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Appalachian Ecotone

—for Edward Bellis

From where Ed sits with a crossword puzzle
he can see an Appalachian ecotone,
a word that could mean
the sound of an ecology ringing, but the word
describes the overlap between two ecologies, as one environment 
transitions into another, weaving a habitat of mixed traits.

The ecotone Ed can view over the order of his crosswords
is a rouge bit of Appalachian range
forgetting its height in a slow slope into valley grasslands,
now even more grassy with a golf course gripped to earth.
Ed would be the one to explain what the mountain hawk 
leaning through the sky is looking over or—
in a completely different ecotone—
how the environment erodes stilted Venice,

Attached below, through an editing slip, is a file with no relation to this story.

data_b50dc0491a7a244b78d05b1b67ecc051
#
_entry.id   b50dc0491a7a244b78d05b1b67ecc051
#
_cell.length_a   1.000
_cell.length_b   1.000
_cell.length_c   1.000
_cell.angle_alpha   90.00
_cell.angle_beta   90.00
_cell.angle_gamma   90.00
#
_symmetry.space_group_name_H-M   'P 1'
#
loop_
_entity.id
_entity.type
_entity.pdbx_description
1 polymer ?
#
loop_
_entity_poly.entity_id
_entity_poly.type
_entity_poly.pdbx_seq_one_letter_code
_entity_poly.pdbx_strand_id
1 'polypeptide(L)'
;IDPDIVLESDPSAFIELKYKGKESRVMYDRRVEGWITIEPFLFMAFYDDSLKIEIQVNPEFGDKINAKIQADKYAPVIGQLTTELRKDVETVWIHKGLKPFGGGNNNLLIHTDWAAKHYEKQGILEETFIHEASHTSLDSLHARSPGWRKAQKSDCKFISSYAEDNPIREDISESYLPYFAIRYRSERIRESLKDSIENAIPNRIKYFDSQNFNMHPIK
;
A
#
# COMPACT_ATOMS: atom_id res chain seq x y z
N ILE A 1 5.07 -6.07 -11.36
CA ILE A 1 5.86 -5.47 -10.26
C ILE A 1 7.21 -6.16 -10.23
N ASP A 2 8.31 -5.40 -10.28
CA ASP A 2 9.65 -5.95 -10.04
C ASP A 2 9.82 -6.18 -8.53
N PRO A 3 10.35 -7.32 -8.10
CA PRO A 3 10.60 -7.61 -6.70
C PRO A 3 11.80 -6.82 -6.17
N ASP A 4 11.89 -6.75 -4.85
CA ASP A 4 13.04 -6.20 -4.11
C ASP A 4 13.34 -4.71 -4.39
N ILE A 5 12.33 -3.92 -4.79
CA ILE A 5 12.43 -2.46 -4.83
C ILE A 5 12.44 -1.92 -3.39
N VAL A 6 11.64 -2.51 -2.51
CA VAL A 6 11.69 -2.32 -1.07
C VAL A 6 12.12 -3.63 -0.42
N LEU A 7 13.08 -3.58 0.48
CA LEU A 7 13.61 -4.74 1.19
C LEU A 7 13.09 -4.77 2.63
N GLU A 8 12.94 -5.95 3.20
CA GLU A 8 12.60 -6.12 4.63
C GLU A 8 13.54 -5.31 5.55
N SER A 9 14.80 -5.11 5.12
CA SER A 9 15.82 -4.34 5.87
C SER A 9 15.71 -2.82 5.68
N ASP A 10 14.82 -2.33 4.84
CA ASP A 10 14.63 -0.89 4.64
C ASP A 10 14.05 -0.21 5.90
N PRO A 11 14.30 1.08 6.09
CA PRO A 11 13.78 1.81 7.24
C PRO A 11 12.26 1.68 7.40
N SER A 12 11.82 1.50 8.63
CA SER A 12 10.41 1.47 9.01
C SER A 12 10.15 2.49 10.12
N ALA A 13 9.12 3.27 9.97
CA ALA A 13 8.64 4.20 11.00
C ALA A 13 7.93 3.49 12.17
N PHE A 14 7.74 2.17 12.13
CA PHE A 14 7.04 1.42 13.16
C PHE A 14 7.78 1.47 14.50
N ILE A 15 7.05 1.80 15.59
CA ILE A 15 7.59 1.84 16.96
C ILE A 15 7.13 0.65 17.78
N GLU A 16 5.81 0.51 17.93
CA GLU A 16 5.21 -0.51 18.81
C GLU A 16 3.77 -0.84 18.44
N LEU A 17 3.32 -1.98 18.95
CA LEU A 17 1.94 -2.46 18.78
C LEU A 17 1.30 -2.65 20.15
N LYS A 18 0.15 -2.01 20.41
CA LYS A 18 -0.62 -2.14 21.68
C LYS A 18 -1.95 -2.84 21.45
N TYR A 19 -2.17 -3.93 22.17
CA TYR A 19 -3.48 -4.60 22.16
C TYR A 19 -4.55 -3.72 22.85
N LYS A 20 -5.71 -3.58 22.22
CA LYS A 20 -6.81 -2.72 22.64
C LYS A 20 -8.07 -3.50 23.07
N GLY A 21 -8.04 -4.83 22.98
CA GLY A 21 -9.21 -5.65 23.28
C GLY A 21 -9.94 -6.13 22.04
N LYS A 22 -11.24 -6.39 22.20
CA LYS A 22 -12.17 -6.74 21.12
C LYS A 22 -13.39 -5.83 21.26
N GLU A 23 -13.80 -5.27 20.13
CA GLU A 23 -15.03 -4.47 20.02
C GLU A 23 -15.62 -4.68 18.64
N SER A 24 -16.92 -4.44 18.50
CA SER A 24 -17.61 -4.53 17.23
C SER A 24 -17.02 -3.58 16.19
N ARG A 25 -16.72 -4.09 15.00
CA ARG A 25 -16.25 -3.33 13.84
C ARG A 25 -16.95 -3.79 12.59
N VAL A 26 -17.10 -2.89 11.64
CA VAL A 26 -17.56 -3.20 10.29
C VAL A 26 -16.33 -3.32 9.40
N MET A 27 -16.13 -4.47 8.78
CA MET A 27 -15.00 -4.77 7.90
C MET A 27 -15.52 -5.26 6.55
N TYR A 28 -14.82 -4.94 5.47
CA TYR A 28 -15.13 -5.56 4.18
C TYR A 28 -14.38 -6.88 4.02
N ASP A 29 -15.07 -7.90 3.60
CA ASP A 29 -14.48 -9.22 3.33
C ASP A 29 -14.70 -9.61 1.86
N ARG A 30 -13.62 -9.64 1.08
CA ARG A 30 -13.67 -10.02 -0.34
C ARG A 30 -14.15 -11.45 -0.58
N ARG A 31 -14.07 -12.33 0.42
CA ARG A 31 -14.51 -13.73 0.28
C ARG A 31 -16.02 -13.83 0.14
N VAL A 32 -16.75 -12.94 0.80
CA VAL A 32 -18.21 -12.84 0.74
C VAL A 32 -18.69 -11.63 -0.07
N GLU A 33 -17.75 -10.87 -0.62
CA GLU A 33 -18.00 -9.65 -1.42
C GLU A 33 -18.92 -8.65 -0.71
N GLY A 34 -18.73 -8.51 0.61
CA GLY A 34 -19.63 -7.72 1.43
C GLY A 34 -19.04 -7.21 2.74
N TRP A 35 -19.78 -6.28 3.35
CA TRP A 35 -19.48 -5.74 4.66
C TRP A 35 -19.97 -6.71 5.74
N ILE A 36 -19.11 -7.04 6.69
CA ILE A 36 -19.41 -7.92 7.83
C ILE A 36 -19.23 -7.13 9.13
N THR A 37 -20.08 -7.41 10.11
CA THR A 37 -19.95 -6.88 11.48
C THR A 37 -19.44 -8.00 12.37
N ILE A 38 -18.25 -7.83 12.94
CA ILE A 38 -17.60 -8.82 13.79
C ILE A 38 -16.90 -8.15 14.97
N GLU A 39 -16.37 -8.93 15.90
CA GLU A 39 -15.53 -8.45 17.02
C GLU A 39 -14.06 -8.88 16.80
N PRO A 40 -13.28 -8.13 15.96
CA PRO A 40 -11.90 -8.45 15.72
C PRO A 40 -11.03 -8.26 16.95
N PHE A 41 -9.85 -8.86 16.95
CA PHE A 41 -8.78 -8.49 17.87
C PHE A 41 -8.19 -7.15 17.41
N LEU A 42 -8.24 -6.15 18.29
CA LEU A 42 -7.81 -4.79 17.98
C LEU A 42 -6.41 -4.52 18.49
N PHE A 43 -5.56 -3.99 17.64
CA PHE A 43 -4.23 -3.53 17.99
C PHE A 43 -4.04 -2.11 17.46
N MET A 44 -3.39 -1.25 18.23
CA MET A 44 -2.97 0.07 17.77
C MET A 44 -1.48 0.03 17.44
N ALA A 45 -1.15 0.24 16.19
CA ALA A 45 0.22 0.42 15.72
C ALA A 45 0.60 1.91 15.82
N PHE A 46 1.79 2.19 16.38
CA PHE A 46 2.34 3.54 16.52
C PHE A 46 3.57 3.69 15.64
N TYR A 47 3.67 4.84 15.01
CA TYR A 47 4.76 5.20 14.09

where, as a soldier in post-World War II regrowth,
Ed took war classes in the morning before
science in the afternoon. And he studied more
when he returned home, learning in the ridges of these mountains—
then gone to prairies and Ozarks of Oklahoma, 
the pine forests of Minnesota, and back to ultimately walk and fish 
the Appalachians again, to teach for 35 years. 

The first class at Penn State with ecology in its title
was General Animal Ecology,
which is probably what he was looking out at
from the lectern as he taught it—300 plus students
in the middle of their own animal ecotones,
moving in and out of habits of young professionalism 
and malt-loosened hormones. In all this teaching,
he will want to tell you about the students 
who went on to teach or to work,
and in those students, friends walking
ecotones all over, protecting streams,
conserving the environment little stretches at a time,
and in this branchwork of friends, they add each year
to the care Ed dedicated to the land.

©2020 by Joe Bueter